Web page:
Plugs

Susannah Mandel’s short story “The Monkey and the Butterfly” is in Shimmer #11. She also has poems in the current issues of Sybil’s Garage, Goblin Fruit, and Peter Parasol.

Jason Erik Lundberg‘s fiction is forthcoming from Subterranean Magazine and Polyphony 7.

Sara Genge’s story “Godtouched” may be found in Strange Horizons.

Jonathan Wood’s story “Notes on the Dissection of an Imaginary Beetle” from Electric Velocipede 15/16 is available online.

Cold Goat

by Jason Fischer

A seed of truth to every myth. Just think of a giant game of chinese whispers, the beginning somewhere in the dawn of history, filtering through a thousand generations, ending in the watered-down version we hear from our parents and repeat to our own children.

Let me tell you about the true Santa.

At the time I was looking for a familiar, a creature from beyond the Black that I could bind to my service. I’d called out little spirits before, nuisance demons that were more trouble than help. I wanted something with a bit more grunt, something that would give me true power.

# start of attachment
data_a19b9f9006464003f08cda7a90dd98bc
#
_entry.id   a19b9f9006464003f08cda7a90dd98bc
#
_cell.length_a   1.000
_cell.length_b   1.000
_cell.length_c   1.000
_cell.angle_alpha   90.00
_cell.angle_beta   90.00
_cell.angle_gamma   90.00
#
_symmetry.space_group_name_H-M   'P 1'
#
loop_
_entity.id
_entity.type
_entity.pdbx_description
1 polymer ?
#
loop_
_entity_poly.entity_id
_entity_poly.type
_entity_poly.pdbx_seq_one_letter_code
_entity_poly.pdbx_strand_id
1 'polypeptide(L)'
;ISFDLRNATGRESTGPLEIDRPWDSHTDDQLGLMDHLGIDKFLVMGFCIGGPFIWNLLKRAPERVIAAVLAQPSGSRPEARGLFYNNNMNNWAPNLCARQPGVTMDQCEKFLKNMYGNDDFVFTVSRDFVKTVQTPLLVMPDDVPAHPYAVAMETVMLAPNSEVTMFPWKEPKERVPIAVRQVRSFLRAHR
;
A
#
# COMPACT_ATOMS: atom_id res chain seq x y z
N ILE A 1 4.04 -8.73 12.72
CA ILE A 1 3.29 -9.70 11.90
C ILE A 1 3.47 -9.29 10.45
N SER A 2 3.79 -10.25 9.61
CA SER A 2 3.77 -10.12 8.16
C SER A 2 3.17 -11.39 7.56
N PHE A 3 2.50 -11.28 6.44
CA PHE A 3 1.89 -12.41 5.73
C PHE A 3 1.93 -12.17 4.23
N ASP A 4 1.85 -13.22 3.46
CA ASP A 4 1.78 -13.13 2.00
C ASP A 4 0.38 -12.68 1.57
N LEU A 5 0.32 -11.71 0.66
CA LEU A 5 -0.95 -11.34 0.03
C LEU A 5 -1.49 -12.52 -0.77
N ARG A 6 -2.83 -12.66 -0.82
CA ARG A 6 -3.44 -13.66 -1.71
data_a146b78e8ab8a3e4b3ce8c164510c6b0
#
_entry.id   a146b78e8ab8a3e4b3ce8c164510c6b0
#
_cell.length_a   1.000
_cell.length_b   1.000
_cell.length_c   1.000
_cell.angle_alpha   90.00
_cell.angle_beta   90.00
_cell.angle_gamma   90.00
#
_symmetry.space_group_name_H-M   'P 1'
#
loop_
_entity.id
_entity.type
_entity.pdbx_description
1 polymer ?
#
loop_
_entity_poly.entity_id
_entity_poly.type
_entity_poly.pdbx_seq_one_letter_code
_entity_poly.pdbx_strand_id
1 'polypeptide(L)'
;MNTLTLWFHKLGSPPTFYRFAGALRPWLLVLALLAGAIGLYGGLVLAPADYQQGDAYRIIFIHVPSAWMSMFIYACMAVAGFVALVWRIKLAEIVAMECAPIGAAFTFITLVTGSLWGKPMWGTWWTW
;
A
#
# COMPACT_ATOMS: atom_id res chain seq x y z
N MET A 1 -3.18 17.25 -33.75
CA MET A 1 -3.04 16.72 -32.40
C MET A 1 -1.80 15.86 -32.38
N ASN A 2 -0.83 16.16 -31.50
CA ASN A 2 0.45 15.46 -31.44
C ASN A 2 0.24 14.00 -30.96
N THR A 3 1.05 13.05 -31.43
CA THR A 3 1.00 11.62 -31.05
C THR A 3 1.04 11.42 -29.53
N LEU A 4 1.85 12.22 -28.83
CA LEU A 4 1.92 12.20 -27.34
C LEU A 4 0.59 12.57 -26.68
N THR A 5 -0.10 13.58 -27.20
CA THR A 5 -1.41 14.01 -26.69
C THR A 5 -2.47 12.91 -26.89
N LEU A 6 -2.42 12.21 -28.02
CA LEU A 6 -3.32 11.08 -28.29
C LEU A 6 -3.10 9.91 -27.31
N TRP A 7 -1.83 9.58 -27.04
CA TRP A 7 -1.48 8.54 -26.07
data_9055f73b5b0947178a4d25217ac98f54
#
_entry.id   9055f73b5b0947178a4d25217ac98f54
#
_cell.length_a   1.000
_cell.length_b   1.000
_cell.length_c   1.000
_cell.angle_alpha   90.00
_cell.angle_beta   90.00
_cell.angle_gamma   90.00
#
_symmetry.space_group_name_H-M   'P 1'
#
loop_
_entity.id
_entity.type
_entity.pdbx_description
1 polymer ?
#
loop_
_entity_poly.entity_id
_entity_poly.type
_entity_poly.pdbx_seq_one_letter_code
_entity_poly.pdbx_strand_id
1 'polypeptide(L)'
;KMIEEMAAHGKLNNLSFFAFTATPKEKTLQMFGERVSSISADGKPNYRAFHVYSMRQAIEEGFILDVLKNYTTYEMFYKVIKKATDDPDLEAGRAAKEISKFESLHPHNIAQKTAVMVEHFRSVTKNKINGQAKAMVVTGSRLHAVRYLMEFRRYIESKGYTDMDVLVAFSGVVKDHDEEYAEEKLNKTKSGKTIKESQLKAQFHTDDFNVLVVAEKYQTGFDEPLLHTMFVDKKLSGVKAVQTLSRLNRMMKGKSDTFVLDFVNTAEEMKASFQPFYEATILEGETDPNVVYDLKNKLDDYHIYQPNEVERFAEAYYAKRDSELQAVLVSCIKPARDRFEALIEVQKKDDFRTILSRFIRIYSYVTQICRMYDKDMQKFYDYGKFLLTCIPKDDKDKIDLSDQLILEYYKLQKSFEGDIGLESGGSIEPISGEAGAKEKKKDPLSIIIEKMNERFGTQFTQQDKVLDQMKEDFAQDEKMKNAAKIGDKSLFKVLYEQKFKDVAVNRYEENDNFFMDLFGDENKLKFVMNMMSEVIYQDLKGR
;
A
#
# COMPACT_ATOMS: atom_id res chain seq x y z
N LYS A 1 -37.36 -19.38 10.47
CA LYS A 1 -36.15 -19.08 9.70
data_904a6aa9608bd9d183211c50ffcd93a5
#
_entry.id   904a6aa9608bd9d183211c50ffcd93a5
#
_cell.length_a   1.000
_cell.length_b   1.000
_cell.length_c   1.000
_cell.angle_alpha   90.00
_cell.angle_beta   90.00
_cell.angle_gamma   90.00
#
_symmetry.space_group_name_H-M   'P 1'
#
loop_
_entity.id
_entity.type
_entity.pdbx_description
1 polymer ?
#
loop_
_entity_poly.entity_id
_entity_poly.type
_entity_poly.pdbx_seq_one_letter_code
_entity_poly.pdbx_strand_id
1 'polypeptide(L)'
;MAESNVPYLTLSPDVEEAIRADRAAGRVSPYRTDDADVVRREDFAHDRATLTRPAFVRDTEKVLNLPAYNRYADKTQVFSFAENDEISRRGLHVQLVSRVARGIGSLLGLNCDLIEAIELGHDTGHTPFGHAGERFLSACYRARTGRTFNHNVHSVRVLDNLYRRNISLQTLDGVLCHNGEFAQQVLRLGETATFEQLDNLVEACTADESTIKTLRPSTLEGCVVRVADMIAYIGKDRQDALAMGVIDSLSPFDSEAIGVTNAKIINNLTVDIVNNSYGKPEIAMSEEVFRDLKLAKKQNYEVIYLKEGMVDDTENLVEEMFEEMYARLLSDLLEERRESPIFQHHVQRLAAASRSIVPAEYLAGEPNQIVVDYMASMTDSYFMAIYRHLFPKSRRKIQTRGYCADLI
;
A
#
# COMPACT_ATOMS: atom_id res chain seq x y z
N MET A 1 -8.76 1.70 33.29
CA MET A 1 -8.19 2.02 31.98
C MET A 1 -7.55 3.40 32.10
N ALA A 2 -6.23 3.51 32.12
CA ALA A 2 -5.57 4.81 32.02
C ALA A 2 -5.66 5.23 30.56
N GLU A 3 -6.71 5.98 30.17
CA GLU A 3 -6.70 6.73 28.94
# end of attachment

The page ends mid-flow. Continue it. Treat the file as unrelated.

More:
My quest led me all over the world. I read ancient scripts printed on human skin, found mention of an elder demon in archives that most museums have never made public. There was the hint of a malevolent spirit, so powerful that only one family dared write down its name.

I learnt of a certain man, last of a long line. Keeper of a certain secret. I arrived unannounced at his house and found an old man living simply, surrounded by cats and knick-knacks. He did not die well, but at last he coughed out the creature’s name in a bubble of thick blood.

That whispered name was enough to call the demon, and it took all of my art to contain the spirit. Had I faltered once, it would have taken me into its cold, icy hands, driven the life and warmth from me.
It had a face like a goat, a goat born under a different sun, limbs that bent in ways that made my eyes swim. It wore a thousand years of ice.

I broke the demon, broke it like a wild foal, though it took two days and two nights of intense struggle. I was weak and covered in my own filth, but I bound the demon, drew it into a ring.

It is not a peaceful captive, and it whispers to me at night. I do not dare take off this ring, and it’s all I can do to hold it in.

The ice-demon gives me dreams. Of rude huts in the snow, of vengeance curses sworn in its name. The thrill of reaching out from the cold dark, through chimney-holes and out of lavatory pits, snatching at the children.

Ho Ho Ho.

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